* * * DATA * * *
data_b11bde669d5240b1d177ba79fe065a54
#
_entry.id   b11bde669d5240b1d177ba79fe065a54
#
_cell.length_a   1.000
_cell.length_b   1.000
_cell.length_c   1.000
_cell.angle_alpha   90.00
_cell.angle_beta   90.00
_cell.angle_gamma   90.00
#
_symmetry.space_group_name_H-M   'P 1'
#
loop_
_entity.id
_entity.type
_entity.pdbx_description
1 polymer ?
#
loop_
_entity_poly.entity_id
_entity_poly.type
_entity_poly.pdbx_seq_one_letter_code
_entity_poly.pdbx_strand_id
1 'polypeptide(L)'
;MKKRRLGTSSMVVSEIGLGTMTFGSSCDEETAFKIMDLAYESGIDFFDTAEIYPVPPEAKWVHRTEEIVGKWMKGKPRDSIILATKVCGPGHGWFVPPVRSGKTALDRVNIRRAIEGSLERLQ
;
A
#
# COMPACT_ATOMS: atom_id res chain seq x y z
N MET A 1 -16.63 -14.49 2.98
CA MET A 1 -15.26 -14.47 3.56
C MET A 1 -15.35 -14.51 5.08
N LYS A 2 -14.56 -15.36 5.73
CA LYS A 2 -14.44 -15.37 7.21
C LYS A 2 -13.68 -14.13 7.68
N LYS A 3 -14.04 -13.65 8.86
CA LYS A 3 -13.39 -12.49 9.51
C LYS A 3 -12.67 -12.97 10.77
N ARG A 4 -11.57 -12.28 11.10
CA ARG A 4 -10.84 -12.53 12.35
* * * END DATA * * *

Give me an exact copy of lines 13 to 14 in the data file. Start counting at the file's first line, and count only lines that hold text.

#
loop_